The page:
Prior to this update, the Prophecies campaign and the Factions campaign had a different system of armour crafting. The Insignia system was introduced in the Nightfall campaign. Yesterday’s update has brought the other two campaigns in line with the system in Nightfall.
Armor Insignias and Bonuses
- Players can now obtain armor insignias from all campaigns. Profession-restricted insignias will only drop in campaigns in which characters of that profession can be created.
- Crafted armor in Prophecies and Factions now supports insignias. The insignia bonuses are meant to replace the previous inherent armor bonuses and require several additional changes:
- From this point onward, armor pieces newly crafted in these campaigns will not have inherent bonuses. The crafting costs of these armor pieces have been reduced accordingly.
- All existing level 20 armor from these campaigns now have insignias in place of their inherent bonuses. Please note that the bonuses on these armor sets have not been altered. The only change is that these bonuses now come from insignias.
- All existing lower-level armor pieces from these campaigns now support insignias but have had their inherent bonuses removed.
- Numerous armor sets have been renamed to avoid redundancy with insignia names.
- Lower-level collector armor pieces from Prophecies and Factions now support insignias. Level 20 collector armor does not.
In Prophecies, the armour system had you choose which inherent bonus you wanted, with no choice of the armour skin. Certain types of armour came with a certain type of bonus. This led to some people with mismatched armour because they wanted different bonuses.
In Factions, they separated armour appearance and function You could choose whatever inherent bonus(es) you wanted, and whatever armour appearance you wanted. In my opinion, this is the ideal armour crafting system. The Factions system is not as flexible as the Nightfall system, but it is also not as costly.
In Nightfall, they further separated appearance and functionality with the Insignia system. Armour comes with no inherent bonuses, and insignias must be purchased so that a stat boost can be applied to armour. Insignias are obtained from drops or Rune Traders.
Now all campaigns have been updated to match Nightfall. If you don’t want your Radiant Insignia, which provides an Energy bonus, on your head piece anymore, and would rather have a Survivor Insignia, which provides a Health bonus, you can just apply the new insignia.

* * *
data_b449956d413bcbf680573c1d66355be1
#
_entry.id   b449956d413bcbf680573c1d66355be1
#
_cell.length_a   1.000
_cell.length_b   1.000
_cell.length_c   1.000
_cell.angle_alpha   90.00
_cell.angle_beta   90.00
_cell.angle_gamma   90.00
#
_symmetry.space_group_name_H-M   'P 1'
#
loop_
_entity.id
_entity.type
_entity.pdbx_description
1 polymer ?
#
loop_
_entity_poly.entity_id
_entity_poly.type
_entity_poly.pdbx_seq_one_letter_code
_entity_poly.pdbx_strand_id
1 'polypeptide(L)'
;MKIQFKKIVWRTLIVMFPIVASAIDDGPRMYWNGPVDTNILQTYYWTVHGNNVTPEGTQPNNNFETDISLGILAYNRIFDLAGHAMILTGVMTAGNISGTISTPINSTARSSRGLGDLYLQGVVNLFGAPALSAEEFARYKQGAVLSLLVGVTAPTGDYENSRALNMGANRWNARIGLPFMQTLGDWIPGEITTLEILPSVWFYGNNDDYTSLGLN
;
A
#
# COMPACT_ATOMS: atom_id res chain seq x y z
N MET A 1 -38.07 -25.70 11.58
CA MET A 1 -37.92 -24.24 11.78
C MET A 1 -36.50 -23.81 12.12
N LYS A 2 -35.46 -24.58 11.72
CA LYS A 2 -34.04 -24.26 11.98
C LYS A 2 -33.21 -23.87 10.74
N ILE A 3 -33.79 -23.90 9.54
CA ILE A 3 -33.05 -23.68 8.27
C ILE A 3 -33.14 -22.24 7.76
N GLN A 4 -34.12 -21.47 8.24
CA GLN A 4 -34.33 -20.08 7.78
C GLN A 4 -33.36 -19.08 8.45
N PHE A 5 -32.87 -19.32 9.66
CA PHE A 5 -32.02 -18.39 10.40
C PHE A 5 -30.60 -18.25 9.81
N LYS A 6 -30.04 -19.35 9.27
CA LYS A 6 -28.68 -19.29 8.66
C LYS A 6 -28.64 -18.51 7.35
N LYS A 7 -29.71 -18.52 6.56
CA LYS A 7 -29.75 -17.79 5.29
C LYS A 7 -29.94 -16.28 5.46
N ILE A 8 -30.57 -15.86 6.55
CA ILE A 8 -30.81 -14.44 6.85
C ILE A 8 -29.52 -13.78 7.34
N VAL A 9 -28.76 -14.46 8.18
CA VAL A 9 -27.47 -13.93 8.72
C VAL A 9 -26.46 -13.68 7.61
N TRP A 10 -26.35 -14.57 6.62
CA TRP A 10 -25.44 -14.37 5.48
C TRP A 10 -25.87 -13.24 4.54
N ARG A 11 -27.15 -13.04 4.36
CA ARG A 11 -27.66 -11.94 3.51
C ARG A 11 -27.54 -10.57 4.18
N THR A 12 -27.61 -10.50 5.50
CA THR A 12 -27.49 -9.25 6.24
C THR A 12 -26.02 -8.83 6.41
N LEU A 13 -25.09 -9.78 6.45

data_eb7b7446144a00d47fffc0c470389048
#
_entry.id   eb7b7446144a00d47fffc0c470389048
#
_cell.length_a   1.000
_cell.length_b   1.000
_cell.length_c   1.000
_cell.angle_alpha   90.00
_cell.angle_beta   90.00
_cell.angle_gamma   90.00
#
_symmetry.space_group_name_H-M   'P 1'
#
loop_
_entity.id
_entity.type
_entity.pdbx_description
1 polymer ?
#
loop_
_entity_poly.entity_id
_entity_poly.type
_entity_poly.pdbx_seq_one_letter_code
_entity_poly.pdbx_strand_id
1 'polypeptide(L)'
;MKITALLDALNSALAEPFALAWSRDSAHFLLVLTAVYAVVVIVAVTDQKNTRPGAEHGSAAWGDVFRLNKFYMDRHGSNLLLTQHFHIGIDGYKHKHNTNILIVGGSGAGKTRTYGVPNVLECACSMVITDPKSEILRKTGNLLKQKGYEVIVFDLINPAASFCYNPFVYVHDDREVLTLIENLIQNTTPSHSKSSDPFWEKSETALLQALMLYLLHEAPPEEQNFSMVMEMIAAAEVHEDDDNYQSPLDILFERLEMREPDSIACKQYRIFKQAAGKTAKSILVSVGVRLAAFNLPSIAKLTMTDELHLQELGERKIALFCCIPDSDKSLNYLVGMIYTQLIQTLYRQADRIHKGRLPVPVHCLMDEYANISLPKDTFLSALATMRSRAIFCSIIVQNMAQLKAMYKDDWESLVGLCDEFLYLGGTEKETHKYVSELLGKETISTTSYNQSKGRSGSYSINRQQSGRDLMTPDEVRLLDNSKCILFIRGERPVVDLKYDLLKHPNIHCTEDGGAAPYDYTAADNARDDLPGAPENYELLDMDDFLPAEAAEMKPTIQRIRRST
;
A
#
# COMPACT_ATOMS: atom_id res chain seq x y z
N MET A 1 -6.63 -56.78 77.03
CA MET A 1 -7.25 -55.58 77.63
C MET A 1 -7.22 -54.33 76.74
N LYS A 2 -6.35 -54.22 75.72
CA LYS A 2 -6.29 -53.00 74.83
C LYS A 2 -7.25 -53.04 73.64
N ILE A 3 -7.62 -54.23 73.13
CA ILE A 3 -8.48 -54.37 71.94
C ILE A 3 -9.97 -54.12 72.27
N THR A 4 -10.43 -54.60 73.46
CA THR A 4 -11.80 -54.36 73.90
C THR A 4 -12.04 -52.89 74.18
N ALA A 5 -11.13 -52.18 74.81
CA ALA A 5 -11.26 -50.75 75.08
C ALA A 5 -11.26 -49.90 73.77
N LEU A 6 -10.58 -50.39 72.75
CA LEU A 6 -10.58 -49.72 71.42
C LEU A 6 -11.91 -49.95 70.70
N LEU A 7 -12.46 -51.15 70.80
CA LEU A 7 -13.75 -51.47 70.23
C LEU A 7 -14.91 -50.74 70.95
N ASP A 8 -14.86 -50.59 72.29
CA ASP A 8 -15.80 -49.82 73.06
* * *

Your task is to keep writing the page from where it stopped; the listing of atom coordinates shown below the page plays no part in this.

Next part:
Because armour no longer comes with inherent bonuses in any campaign, the crafting cost has been reduced, in line with Nightfall prices. This is good for people who enjoy swapping out stat bonuses because it provides flexibility, however I argue that the reduction in crafting cost may not be enough to compensate for higher insignia prices when you buy from Rune Traders.
Everyone who wants to buy new armour will need insignias. People who have the old armour may need to visit the Rune Trader, too. People who want to change the stat bonuses on their armour will also need to buy insignias. I think this situation will drive the price of popular insignias up.
Radiant Insignias were already going for relatively high prices prior to this update. I can just imagine what they are like now. People don’t just buy one insignia to apply to one piece of armour. Most people, I think, would want a full complement of insignias for each piece of their armour set.
For example, my Warrior/Mesmer has the equivalent of a Radiant Insignia on each piece of her armour. That’s five pieces. Imagine if each of these insignias costs 1 platinum or more, on top of the cost of crafting each piece of armour. This makes it a total of 10 platinum (5 plat for each Radiant Insignia, 5 plat for each piece of armour), plus the cost of Crafting Materials. A lot of people hoard Crafting Materials, but most people buy them at the from the traders. This will cost well over 10 platinum. In the old system the cost of a full set of max level armour in Cantha, with the stat bonuses you wanted, already built into the armour, was 7 platinum, 500 gold, plus the cost of Crafting Materials.
Most of my characters don’t need max level armour, and the ones that do are “back burner” characters. It’s also much easier to make a lot of gold in a short amount of time these days. Hard Mode is fantastic for this. I will grumble a bit when I want to get my Heroes insignias for their armour, though. Each of my three (one for each campaign) main characters has at least two Heroes to command. Imagine if I wanted to outfit each of them (they all have 5 pieces of armour each) with a full complement of insignias. I’m sure that there are other players who want to outfit their Heroes similarly that may not have done so already.
It’s probable that ArenaNet (if they are wise) have foreseen these situations, and compensated for higher insignia prices by increasing the rate of insignia drops from monster kills. I’ll have to check it out at some point this weekend.
Reception to this part of the game update is largely positive. I guess people are not too concerned about the expense because the system does offer much more flexibility.
Another noteworthy update this week is that the official Guild Wars Wiki has been integrated into the in-game interface. This is fantastic news. I hope this means that it will cut down on people asking obvious questions in towns and outposts.